SCROGGINS & ROSE

scroggins-&-roseSCROGGINS & ROSE
GRANA

No Label
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This review is simple. If you are at all a fan of the duo albums by Mike Marshall and Darol Anger or early Dawg music or maybe the glorious guitar duet CDs of Critter Eldridge and Julian Lage, you must hear Grana by mandolin phenom Tristan Scroggins and violinist Alisa Rose. Pairing mandolin with either violin or baritone violin (whatever that is), this CD is gloriously well-recorded to give each instrument a full, rich sound that resonates perfectly with its partner. There’s no straight-up bluegrass here, but the duo’s music does draw heavily on the traditions of Monroe and traditional American fiddle tunes, as well as classical, folk, and jazz.

Improvisations on “Wheel Hoss,” as the title states, uses the classic bluegrass mandolin piece as a platform to explore both harmonic and rhythmic extensions on a popular theme. Same for “Jerusalem Ridge,” where the melody is implied more often than invoked, as the musicians craft their own deep interpretations of a legendary melody. The composer probably wouldn’t recognize either tune as his own, but for those with wide ears, there’s great music here.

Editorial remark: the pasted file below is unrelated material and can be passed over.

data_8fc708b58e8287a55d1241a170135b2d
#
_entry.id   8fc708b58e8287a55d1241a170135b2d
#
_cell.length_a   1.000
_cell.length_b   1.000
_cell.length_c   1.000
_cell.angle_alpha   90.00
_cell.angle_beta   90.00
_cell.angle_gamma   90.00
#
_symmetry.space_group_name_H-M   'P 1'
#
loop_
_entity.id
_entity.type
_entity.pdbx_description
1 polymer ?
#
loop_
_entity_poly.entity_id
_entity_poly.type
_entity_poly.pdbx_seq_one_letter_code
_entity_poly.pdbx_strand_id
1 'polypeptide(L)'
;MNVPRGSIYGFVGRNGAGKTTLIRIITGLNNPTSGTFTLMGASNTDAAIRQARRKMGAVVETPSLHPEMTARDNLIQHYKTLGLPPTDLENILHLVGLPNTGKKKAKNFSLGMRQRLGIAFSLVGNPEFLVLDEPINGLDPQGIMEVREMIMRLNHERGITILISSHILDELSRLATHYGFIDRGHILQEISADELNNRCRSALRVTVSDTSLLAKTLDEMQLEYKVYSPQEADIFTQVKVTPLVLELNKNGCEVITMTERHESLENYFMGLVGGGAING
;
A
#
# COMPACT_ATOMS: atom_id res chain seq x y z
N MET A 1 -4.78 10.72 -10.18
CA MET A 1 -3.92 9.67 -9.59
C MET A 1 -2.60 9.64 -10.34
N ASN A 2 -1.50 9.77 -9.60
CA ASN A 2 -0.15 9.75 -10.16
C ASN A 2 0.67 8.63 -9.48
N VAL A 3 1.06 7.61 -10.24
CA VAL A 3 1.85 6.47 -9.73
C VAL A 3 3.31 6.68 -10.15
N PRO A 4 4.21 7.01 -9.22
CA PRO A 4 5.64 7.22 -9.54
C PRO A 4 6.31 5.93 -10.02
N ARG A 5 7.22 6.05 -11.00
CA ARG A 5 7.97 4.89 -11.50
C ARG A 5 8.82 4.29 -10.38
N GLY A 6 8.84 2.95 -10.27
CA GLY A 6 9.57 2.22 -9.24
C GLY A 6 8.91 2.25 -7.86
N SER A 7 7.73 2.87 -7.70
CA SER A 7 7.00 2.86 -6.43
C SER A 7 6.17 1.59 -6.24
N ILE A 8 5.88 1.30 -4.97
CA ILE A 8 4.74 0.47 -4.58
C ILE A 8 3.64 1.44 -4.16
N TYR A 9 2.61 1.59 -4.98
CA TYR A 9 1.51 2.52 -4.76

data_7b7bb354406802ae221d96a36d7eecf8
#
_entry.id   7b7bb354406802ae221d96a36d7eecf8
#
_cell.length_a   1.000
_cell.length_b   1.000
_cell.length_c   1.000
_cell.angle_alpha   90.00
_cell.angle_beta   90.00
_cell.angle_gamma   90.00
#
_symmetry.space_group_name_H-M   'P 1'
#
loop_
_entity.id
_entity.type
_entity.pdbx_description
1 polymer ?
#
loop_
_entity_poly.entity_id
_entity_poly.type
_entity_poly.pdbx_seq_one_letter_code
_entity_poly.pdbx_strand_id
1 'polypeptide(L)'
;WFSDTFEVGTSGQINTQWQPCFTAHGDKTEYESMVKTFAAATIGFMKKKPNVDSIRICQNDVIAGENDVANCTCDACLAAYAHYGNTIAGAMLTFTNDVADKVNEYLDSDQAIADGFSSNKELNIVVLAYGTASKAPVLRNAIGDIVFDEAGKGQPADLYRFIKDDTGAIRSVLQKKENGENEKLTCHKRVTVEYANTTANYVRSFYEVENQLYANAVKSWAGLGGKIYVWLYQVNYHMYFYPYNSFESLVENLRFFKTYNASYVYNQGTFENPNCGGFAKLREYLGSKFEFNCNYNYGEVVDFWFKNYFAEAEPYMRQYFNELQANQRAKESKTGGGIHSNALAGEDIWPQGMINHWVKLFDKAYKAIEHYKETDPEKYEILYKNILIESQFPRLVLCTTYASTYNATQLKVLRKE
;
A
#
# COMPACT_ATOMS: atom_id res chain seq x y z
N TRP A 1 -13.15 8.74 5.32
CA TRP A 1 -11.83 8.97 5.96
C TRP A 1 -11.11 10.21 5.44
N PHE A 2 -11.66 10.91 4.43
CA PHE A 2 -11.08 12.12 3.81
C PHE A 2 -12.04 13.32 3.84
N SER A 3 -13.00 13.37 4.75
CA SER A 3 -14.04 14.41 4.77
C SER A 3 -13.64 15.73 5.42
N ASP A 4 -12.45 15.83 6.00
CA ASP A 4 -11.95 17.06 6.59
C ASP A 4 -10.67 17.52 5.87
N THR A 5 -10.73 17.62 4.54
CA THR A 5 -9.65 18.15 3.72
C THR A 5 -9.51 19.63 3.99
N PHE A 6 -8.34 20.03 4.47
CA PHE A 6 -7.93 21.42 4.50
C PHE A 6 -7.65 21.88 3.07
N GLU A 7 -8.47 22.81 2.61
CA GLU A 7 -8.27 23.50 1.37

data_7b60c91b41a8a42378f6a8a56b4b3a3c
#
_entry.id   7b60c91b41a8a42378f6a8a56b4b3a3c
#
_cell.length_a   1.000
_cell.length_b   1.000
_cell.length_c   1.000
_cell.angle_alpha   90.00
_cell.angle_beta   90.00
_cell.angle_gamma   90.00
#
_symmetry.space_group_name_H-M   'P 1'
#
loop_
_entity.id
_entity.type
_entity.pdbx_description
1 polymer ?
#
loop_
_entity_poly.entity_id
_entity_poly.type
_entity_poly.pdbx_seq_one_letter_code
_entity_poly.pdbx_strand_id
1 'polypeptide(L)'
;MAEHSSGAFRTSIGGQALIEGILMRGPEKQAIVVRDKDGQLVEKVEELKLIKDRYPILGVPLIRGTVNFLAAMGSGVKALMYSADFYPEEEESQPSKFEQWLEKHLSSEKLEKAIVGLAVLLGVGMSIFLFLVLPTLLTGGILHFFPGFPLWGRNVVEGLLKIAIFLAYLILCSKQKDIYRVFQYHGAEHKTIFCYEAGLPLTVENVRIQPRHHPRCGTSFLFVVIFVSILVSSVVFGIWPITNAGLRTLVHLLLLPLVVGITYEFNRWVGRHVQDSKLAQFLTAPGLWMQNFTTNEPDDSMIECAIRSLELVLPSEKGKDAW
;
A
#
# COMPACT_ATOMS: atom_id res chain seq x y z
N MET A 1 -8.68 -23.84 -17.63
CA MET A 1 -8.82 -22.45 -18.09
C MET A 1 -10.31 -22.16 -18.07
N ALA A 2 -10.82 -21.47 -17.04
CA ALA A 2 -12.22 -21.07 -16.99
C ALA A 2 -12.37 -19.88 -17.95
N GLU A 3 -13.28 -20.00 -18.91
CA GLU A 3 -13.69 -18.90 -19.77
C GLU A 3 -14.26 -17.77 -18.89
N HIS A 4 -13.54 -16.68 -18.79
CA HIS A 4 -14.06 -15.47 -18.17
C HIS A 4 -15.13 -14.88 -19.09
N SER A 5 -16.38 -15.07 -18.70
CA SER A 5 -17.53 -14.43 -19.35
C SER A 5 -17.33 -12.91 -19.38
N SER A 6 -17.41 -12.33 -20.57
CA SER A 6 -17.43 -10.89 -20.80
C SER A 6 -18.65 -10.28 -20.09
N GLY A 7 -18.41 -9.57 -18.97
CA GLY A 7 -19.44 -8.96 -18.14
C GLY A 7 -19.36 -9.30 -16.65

Similarly, Rose rips through “Elzik’s Farewell” with power and authority, driven on by Scroggins’ pounding mandolin rhythm and graceful solos. It’s a great example of how common fiddle tune melodies lend themselves to exotic exploration by talented soloists. Recognizing that classical music can be a rich field for melodic invention and interplay even in the bluegrass world, they tackle a Paganini caprice with verve and skill. The result is a charming work, filled with hidden twists and turns that delight the listener.

The title tune, one of several originals here, employs Tristan’s delicate cross-picking on mandolin, buoyed by the gorgeous, emotive violin of Alisa. It’s a chord progression more often heard in pop music than bluegrass, but as a platform for their lush harmonies and delicate interplay, it’s a perfect vehicle for these two highly-skilled and creative musicians.

Grana stands out as a highlight amongst the many New Acoustic and progressive bluegrass projects appearing these days. Skillfully blending classical, folk, bluegrass, jazz, and other influences, this is music that begs to be heard on a great stereo in a nice listening room, a glass of fine Shiraz in hand, as you drift away into the lush layers of tone. Enjoy. (www.scrogginsandrose.com)DJM

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